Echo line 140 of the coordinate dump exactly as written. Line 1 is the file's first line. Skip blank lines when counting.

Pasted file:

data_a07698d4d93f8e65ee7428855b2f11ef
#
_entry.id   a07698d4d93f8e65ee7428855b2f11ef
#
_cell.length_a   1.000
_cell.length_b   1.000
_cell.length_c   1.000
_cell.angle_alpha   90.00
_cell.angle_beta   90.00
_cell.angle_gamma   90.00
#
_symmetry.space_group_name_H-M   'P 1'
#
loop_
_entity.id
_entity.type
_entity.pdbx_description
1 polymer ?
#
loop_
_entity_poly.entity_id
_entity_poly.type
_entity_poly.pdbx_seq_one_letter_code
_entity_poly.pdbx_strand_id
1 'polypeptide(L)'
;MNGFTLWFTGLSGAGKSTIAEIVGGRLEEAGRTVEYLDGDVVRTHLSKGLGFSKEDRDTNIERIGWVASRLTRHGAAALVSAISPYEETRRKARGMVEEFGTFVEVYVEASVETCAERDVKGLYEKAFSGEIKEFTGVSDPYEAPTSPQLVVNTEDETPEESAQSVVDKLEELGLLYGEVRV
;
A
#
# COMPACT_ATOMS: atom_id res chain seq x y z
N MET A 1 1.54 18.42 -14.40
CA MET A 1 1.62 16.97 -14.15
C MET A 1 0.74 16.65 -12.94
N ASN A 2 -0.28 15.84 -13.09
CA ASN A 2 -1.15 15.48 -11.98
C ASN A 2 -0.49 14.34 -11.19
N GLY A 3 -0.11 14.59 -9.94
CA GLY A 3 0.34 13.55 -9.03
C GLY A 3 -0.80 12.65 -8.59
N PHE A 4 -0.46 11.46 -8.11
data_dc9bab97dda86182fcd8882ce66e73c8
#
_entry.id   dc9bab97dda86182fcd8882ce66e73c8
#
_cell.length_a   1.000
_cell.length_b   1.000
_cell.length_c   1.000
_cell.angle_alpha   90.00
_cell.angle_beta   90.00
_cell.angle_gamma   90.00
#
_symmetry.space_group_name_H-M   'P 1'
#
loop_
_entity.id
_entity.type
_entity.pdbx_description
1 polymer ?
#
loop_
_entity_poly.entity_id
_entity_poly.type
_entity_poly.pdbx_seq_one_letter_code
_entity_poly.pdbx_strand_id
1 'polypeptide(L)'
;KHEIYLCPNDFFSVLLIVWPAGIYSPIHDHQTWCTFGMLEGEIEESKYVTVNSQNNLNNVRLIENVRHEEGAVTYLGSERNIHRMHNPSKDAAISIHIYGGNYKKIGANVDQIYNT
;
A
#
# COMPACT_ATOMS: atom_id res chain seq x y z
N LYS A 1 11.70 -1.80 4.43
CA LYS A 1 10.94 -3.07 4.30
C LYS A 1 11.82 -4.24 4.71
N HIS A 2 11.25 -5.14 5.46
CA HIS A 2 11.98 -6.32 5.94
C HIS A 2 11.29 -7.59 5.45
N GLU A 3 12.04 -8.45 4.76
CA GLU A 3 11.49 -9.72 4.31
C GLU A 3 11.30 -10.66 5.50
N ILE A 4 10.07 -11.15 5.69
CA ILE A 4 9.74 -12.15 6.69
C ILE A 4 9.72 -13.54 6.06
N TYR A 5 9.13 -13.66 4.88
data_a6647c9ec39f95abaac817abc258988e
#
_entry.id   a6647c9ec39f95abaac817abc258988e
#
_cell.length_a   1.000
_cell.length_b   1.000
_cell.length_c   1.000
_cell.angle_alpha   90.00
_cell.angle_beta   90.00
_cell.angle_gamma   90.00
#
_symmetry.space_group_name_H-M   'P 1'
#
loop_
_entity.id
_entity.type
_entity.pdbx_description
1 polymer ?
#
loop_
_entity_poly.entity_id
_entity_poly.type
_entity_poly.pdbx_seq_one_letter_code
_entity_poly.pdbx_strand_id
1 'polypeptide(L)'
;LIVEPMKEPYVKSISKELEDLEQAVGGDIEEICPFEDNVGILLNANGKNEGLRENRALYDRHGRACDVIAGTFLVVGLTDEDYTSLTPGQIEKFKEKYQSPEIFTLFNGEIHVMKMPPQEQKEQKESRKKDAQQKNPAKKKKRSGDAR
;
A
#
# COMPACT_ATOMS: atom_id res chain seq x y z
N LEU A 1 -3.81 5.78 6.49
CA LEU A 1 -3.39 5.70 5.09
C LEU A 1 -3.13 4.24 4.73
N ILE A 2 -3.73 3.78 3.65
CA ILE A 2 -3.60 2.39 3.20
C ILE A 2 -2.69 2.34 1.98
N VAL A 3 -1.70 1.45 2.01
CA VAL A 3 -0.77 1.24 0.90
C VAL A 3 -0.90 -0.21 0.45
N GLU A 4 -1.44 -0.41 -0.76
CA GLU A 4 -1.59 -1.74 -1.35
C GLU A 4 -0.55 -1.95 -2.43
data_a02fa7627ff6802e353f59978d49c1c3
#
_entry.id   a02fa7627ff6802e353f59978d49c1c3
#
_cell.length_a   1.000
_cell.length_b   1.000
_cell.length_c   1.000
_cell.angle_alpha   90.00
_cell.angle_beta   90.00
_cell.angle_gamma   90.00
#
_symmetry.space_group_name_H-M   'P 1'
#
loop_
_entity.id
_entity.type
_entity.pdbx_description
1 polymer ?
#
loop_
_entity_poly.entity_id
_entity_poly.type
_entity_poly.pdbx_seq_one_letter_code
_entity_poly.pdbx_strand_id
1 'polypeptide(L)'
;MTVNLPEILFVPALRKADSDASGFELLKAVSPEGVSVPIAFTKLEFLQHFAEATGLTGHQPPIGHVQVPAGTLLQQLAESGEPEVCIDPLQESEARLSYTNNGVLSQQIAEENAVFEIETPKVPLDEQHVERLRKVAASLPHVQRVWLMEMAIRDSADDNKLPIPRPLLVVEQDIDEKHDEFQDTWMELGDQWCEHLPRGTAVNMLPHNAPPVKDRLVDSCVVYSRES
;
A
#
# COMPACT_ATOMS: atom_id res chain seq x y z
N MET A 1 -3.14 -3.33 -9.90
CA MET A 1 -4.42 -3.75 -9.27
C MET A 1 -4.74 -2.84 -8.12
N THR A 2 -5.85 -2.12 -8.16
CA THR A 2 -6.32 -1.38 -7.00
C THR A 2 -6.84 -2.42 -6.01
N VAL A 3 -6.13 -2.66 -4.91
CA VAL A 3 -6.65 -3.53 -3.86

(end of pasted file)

_entity.id